To many of her classmates and others around the world, Benazir Bhutto ’73 epitomized strength, determination, and grace under pressure. As the first female prime minister of a Muslim country, she espoused values — democracy, equality for women, education for all regardless of gender or religion, human rights — that today are in sore need of promotion all over the world.
That is why her college friends are starting an international leadership course in her name.
The Benazir Bhutto Leadership Program (BBLP) will take leaders from across the Muslim world and offer them both training and the chance to connect with others who share her principles. The idea is to introduce these fellows to a wide network of advisers, influence holders, and Class of 1973 alumni who can help initiate progressive change once they return home.
“The goal is to prepare people who will be assuming leadership positions in these countries,” said Bhutto’s classmate Peter Galbraith ’73. “It’s one thing to be a political leader. It’s another to be effective in government.”
The leadership program is part of a larger service organization called ClassACT, which stands for Class Achieving Change Together. An initiative of Harvard-Radcliffe Class of 1973, ClassACT is a nonprofit “founded on the premise that it is not too late for us to change the world,” said Marion Dry ’73. It aims to reunite classmates to address local, national, and international problems. “We wanted to pool our abilities and our interests together in a way that would help us do good works together,” Dry said.
The Bhutto program’s first event, an assembly titled “Leading in the Muslim World: What would Benazir Do Today?,” will be Monday at 9 a.m. at the Weatherhead Center for International Affairs. Several members of the Class of ’73 are expected to speak, including Holly Weeks, an adjunct lecturer at the Kennedy School of Government; Leigh Hafrey, a senior lecturer at the MIT Sloan School of Management; Kathleen Kennedy Townsend, former lieutenant governor of Maryland; and Bahman Mossavar-Rahmani, president of United American Securities, Inc. Farzana Yaqoob, a minister for social welfare and women’s development in Pakistan, is also expected to speak.
Empowering women is a key goal of the BBLP. “In the arc of Muslim majority countries from Lebanon to Bangladesh, women are barely represented in public service and in politics,” the Advisory Board and Steering Committee wrote. “It is probably not a coincidence that this part of the world is also an incubator for extremism and the locus of brutal suppression of individual freedom and horrific violence, often directed at women.”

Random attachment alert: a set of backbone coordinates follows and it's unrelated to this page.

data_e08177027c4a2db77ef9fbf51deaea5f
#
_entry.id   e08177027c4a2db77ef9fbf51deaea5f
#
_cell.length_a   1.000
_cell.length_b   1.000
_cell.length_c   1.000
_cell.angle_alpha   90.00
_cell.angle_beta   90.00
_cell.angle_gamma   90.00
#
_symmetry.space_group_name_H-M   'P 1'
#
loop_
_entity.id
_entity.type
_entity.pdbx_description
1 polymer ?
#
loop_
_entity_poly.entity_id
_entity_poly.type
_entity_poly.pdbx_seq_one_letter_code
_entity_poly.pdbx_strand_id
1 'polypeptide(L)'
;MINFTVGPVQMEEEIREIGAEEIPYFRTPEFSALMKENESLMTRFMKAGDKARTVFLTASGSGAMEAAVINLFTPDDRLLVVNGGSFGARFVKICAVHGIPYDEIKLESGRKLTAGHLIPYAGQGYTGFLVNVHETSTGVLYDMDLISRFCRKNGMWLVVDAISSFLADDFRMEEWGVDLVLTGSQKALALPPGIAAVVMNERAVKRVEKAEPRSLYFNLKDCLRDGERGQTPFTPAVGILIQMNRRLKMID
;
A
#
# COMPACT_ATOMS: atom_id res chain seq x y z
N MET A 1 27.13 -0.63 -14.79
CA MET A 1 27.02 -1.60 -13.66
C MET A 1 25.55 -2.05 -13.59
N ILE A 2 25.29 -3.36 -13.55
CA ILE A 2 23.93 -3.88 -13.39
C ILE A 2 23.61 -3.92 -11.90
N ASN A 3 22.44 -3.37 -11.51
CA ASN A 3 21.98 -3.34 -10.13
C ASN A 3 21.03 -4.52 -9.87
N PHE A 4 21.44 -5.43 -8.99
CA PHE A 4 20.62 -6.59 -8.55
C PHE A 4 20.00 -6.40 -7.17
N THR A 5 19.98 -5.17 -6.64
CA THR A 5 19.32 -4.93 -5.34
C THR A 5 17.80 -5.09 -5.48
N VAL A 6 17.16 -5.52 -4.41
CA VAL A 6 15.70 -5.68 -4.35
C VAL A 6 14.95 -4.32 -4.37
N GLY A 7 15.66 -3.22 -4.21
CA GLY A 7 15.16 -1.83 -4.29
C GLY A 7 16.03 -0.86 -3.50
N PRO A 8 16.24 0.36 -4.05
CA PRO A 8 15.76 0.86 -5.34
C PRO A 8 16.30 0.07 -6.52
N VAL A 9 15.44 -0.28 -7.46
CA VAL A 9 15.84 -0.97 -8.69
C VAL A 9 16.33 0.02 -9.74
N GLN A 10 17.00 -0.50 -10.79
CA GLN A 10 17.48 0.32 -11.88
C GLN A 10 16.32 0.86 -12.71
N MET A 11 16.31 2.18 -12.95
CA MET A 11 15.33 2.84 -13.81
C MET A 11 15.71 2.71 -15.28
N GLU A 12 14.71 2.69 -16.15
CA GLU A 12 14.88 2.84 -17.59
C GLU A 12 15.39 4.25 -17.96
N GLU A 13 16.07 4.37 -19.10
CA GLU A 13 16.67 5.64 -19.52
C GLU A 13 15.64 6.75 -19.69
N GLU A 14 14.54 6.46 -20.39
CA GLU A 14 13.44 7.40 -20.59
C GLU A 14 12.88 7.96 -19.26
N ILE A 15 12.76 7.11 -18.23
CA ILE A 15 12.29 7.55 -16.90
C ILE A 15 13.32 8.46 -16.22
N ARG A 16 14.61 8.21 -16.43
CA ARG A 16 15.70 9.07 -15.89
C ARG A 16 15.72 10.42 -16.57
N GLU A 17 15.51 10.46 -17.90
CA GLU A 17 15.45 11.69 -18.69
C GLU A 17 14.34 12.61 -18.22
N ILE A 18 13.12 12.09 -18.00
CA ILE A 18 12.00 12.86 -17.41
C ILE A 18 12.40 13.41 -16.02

Bhutto was 24 when her father, Pakistani Prime Minister Zulfikar Ali Bhutto, was overthrown by a military dictator. By 26, she was running her father’s People’s Party, but spent much of her time in jail as an opposition leader. At age 35, she ran for the prime minister’s office. Elected twice, she served from December 1988 to August 1990 and October 1993 until November 1996.
The first fellows are slated to arrive at Harvard in the fall of 2018. The BBPL will also have an associate program that allows scholars already at Harvard to participate in certain aspects of the curriculum. (The program will additionally support regular meetings in Cambridge to build personal relationships, hold group meetings with 1973 graduates, connect participants with mentors, and provide opportunities to attend conferences and events outside of Boston.) The size, scope, and even location of the program is still being worked out, but the hope is to shape current-day policymakers from Muslim countries in the progressive mold of Bhutto, who was assassinated in 2007 while campaigning for a third term as prime minister.
“This is a woman who put her life in danger knowing full well what the risks were,” said Mossavar-Rahmani, who serves on the board of ClassACT. “The symbolism of this — the example she set for both women and men — is extremely important. Her courage in the face of extremism in service to her nation is something that’s worth celebrating and spreading.”
The event was convened by Jacqueline Bhabha, professor of the practice of health and human rights at the Harvard T.H. Chan School of Public Health, Smith Lecturer at Harvard Law School, and director of research at the FXB Center for Health and Human Rights at Harvard.
For more information about Monday’s event, including the event program, visit the website.